Through the Broken Mirror with Alice

Through the Broken Mirror with Alice

3.14 (7 ratings by Goodreads)
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Thrown out of her 12th foster home with only a copy of "Through the Looking-Glass," a 12-year-old black girl interchanges the people and situations of her life with those in the book.
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Product details

  • 9-12
  • Hardback | 125 pages
  • 139.7 x 200.66 x 22.86mm | 430.91g
  • Houghton Mifflin Harcourt P
  • United Kingdom
  • English
  • 0152869506
  • 9780152869502

Review Text

A black Alice, kicked out of her twelfth foster home and with a "bee" buzzing inside her head (the result of witnessing the murders of her father and grandfather), steps through the looking glass and finds herself being fought over by the Black and White Queens (in reality Mrs. Redd the black teacher and Mrs. White the white librarian). The latter scores points with arguments like "your king seems to have no interest in it (the game) at all. As a matter of fact, each time I see him, he either appears quite dead or else keeps saying, 'I have a dream!'" Thus she enlists Alice as a white pawn while the school principal Mr. Tweedle and the psychiatrist Mr. Dee sing a song about how the walrus ate all those oysters (foster children) and the welfare investigator Humpty Dumpty explains the "code language" of Jabberwocky - "Brillig means living in sin, without bothering to get married or even stay with the same person, Slithy is the slimy ways some of them use to get their relief checks. Toves are the droves of kids they've got." In the end old Uncle Sam mutates into Mr. Sam the Pusher Man; the bee, who's been working for him all along gets squashed between the pages of Lewis Carroll's original, and Alice, having conquered fear, marches off to play the chess game of life - heading for that eighth square and the chance to be a queen instead of a pawn. Lest anyone miss the point, we are assured that "what Alice was actually doing was trying to survive a very difficult day by escaping into fantasy." A very difficult day indeed, and the pretentiously allegorical parade of stereotypes doesn't make it any easier. (Kirkus Reviews)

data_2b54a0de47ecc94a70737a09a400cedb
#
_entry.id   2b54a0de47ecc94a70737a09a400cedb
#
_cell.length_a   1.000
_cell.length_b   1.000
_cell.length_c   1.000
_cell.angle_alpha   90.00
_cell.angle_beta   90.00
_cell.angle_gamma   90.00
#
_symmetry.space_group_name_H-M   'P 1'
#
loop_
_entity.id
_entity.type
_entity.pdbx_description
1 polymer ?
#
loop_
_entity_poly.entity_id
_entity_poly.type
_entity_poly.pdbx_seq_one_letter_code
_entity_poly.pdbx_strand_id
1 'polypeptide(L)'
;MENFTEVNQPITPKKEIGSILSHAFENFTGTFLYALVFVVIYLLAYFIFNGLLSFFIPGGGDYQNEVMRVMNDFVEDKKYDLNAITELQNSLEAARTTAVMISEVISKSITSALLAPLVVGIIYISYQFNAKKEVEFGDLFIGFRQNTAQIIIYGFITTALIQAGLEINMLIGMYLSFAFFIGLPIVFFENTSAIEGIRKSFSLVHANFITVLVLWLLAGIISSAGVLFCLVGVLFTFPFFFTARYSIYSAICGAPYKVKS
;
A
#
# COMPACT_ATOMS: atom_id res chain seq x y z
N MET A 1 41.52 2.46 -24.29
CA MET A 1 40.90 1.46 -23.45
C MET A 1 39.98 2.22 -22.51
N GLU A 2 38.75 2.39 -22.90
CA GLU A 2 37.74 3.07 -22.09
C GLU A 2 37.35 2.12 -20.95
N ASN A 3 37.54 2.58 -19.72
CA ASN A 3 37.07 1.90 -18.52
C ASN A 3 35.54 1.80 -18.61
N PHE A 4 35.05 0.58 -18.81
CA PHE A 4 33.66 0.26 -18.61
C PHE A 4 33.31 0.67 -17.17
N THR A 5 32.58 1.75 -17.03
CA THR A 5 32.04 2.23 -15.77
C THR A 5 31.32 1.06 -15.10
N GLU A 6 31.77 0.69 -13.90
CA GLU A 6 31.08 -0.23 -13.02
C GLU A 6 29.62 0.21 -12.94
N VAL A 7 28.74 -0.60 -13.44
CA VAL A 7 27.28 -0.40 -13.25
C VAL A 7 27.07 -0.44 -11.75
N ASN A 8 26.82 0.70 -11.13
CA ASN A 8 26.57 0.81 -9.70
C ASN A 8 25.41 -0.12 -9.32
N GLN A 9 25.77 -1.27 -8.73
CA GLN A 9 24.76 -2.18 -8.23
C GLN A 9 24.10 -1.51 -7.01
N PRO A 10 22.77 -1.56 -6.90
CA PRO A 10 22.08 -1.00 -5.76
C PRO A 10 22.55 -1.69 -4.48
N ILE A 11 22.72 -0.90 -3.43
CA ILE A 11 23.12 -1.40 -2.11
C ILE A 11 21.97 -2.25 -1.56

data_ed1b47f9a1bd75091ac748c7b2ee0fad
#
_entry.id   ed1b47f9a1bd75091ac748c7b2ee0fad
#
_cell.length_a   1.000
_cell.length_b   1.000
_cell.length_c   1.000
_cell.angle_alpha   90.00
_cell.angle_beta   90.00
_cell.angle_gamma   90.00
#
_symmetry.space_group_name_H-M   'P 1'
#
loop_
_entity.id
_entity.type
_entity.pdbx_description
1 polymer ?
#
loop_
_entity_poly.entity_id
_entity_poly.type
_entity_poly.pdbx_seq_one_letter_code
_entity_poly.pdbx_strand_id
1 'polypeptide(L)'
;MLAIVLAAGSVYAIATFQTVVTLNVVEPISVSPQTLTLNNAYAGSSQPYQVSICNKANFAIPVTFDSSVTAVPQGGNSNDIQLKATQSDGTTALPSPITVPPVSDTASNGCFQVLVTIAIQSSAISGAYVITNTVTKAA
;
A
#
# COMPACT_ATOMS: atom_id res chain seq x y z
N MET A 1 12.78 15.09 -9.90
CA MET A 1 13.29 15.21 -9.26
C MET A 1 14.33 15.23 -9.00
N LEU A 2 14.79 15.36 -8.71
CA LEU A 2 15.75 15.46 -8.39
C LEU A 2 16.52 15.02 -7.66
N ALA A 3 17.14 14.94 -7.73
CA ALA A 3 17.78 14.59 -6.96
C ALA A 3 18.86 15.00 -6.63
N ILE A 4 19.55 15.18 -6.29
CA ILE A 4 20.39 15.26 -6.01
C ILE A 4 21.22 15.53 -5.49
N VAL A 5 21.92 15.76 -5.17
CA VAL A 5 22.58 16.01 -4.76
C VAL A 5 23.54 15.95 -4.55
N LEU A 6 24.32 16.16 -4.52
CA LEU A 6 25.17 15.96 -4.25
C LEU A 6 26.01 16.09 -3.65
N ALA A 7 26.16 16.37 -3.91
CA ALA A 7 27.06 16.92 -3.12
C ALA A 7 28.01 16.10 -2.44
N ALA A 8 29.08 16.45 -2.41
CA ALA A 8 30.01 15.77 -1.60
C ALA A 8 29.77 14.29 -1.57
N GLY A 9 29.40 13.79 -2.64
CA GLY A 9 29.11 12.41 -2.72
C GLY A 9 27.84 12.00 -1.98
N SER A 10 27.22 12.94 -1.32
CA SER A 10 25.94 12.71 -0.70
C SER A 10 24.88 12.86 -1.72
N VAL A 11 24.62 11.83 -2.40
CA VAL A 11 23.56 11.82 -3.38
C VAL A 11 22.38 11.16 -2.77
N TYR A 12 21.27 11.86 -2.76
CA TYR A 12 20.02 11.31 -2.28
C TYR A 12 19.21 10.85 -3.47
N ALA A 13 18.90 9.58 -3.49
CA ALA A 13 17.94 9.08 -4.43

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Rating details

7 ratings
3.14 out of 5 stars
5 0% (0)
4 43% (3)
3 43% (3)
2 0% (0)
1 14% (1)
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